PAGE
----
The topic that Keith Boykin brings up is the issue that the Black community, black ministers and churches specifically, do not support same sex marriages. He addresses the hypocrisy he sees in this, as the black community was once the group fighting for equality. According to Boykin, blacks don't support gay marriage rights for two reasons. Blacks only see images and representations from the gay white community, so they don't feel like it involves them. There is not many people in the black community that are openly gay in their churches, so the community is lacking a face of their own to tie the issue to. They also don't support same sex marriages because they have been offended by gay white activists trying to correlate and compare the struggle blacks had during segregation to the present day gay rights struggle.
Boykin believes that if a gay or lesbian from their community addressed the fact that they are apart of both groups, then it could add compassion to the ministers that have many gay and lesbian members of their congregation. There is a bigger debate underlying Boykin's article, which seems to be the fact that there are many correlations and consequences to Blacks not supporting same sex marriages. If 48% of blacks support the Marriage Protection Initiative, then that means in November they will be voting for the Bush ticket on these initiatives, and the Democratic party will lose the support of several swinging states. The separation of opinion on this particular Initiative in the polls will make it hard for Kerry to win, thus making the issue on Gay rights overcast what may be more important to the Black community. This separation between supporters of Kerry will weaken his ticket, and allow Bush, and all of his other not so minority concerned bills, to win. The disagreement on this topic will exceed the fact that the Democratic Party is in their favor on issues that effect the entire community, proving that there is something greater at stake.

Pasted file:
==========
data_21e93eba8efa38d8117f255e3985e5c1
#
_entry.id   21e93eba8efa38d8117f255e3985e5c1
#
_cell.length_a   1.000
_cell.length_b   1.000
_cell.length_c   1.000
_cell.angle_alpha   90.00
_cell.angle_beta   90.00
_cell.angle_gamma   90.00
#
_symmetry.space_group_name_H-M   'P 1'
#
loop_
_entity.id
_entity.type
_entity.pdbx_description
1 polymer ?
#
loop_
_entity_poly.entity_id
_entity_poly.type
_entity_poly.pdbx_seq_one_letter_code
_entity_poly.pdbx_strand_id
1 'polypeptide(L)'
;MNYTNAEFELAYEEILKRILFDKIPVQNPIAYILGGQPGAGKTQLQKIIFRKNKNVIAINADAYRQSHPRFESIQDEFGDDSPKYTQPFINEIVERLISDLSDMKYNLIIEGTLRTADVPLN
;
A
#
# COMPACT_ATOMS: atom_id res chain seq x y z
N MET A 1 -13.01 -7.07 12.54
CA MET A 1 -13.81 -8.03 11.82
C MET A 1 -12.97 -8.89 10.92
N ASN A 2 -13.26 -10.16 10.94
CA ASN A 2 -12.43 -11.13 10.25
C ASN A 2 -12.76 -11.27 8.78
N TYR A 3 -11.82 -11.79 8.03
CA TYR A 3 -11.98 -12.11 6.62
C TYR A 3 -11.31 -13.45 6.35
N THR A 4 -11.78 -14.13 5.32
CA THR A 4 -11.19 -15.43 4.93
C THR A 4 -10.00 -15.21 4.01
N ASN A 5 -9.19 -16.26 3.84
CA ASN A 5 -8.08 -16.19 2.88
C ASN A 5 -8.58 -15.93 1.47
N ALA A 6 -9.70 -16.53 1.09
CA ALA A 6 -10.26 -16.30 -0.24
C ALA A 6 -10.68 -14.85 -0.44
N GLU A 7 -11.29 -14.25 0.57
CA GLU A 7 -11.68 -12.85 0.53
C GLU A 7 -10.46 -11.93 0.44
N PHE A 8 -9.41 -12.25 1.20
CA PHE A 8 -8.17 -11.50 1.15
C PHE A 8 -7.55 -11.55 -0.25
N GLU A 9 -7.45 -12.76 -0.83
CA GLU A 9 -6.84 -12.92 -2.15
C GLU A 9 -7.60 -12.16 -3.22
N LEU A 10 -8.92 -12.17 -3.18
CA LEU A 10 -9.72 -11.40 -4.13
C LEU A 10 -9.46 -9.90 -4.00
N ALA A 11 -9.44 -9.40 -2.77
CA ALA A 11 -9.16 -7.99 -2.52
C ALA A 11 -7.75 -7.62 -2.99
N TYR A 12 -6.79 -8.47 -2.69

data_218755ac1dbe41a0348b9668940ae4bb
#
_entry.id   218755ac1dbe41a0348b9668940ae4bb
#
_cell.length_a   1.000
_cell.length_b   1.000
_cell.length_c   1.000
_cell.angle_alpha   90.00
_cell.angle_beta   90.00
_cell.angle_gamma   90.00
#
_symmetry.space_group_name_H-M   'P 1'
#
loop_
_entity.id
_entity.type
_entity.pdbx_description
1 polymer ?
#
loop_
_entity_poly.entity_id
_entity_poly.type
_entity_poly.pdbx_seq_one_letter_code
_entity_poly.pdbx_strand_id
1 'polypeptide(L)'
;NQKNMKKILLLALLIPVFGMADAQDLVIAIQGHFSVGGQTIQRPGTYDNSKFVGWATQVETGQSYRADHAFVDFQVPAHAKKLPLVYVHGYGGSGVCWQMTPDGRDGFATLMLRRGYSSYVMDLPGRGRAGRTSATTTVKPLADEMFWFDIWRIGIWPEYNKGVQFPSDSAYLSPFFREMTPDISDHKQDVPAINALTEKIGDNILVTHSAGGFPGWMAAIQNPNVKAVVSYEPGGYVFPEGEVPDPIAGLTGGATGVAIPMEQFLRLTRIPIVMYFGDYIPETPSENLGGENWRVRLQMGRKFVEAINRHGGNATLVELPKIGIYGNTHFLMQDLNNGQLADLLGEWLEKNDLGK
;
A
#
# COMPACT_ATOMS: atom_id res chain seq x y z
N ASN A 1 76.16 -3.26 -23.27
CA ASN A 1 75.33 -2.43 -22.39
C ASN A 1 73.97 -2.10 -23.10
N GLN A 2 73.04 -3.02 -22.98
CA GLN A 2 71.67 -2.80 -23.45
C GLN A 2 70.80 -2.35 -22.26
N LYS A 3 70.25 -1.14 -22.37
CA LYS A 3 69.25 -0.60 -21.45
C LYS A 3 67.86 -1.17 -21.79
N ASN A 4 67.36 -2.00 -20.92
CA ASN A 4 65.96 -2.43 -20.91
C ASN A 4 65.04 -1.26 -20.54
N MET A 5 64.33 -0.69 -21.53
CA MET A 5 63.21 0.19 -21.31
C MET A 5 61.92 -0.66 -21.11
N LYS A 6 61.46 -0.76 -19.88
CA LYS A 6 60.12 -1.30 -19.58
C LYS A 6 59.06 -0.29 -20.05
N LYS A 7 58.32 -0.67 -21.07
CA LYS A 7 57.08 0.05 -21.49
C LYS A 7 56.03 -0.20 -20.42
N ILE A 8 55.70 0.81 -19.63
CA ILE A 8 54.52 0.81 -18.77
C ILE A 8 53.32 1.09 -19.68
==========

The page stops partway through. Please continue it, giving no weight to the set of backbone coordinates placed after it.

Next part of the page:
This article was written in the Village Voice, an alternative newspaper that is very free form, with a "no-holds barred" attitude towards journalism. It is has a liberal outlook on news and politics, and is read primarily in New York, but in many other states within the U. S and several countries including Australia and England. The call to write for this article seems to bring awareness to an issue that does not have much coverage.
Although the topic of gay marriages has been frequent this year, it is very rarely spoken about in conjunction with the Black community. It is almost as if the gay and lesbian black community is invisible in politics. Boykin was addressing the people that could have a positive effect on the voice of the gay and lesbian minority community. He was hoping to pinch a nerve with this group of people to let them know that they are being overlooked because they are not speaking up for themselves.
He did this by pointing out their "silenced religion" and tendency not to be true to themselves in their churches. He did this well using persuasive but not overbearing language, so that it inspired both compassion as well as shame. "While the Black church embraces single mothers, drug addicts, and ex-cons, it does not embrace black homosexuals... ." The only constraints he had was the fact that he didn't ask anyone in the black gay community why they weren't speaking up, or how they felt about the initiatives and the Black Church. This may make Boykin look like he was attacking the people he is attempting to help.